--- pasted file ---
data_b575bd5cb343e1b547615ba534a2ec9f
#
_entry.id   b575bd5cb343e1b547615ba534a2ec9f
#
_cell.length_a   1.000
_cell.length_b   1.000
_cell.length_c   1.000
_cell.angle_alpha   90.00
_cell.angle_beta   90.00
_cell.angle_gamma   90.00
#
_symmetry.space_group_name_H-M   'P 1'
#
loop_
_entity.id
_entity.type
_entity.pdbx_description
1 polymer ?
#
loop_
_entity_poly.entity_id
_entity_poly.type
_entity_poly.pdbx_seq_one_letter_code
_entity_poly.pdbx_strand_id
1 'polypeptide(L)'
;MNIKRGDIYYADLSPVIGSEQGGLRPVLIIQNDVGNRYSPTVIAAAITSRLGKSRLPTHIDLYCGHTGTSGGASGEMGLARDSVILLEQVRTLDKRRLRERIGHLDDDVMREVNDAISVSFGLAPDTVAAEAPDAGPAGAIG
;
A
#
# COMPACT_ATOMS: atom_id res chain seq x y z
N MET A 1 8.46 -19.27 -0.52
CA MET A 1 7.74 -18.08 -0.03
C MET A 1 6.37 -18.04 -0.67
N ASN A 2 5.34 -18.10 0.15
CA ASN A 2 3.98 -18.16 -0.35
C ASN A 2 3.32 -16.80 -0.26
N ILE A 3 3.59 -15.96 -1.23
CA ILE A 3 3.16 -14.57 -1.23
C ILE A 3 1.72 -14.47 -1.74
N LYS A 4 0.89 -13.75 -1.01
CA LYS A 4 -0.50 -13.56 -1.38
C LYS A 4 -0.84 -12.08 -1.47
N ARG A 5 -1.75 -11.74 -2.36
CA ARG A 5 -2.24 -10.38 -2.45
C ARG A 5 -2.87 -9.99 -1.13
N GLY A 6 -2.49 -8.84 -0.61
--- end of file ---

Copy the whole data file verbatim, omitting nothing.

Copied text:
data_b575bd5cb343e1b547615ba534a2ec9f
#
_entry.id   b575bd5cb343e1b547615ba534a2ec9f
#
_cell.length_a   1.000
_cell.length_b   1.000
_cell.length_c   1.000
_cell.angle_alpha   90.00
_cell.angle_beta   90.00
_cell.angle_gamma   90.00
#
_symmetry.space_group_name_H-M   'P 1'
#
loop_
_entity.id
_entity.type
_entity.pdbx_description
1 polymer ?
#
loop_
_entity_poly.entity_id
_entity_poly.type
_entity_poly.pdbx_seq_one_letter_code
_entity_poly.pdbx_strand_id
1 'polypeptide(L)'
;MNIKRGDIYYADLSPVIGSEQGGLRPVLIIQNDVGNRYSPTVIAAAITSRLGKSRLPTHIDLYCGHTGTSGGASGEMGLARDSVILLEQVRTLDKRRLRERIGHLDDDVMREVNDAISVSFGLAPDTVAAEAPDAGPAGAIG
;
A
#
# COMPACT_ATOMS: atom_id res chain seq x y z
N MET A 1 8.46 -19.27 -0.52
CA MET A 1 7.74 -18.08 -0.03
C MET A 1 6.37 -18.04 -0.67
N ASN A 2 5.34 -18.10 0.15
CA ASN A 2 3.98 -18.16 -0.35
C ASN A 2 3.32 -16.80 -0.26
N ILE A 3 3.59 -15.96 -1.23
CA ILE A 3 3.16 -14.57 -1.23
C ILE A 3 1.72 -14.47 -1.74
N LYS A 4 0.89 -13.75 -1.01
CA LYS A 4 -0.50 -13.56 -1.38
C LYS A 4 -0.84 -12.08 -1.47
N ARG A 5 -1.75 -11.74 -2.36
CA ARG A 5 -2.24 -10.38 -2.45
C ARG A 5 -2.87 -9.99 -1.13
N GLY A 6 -2.49 -8.84 -0.61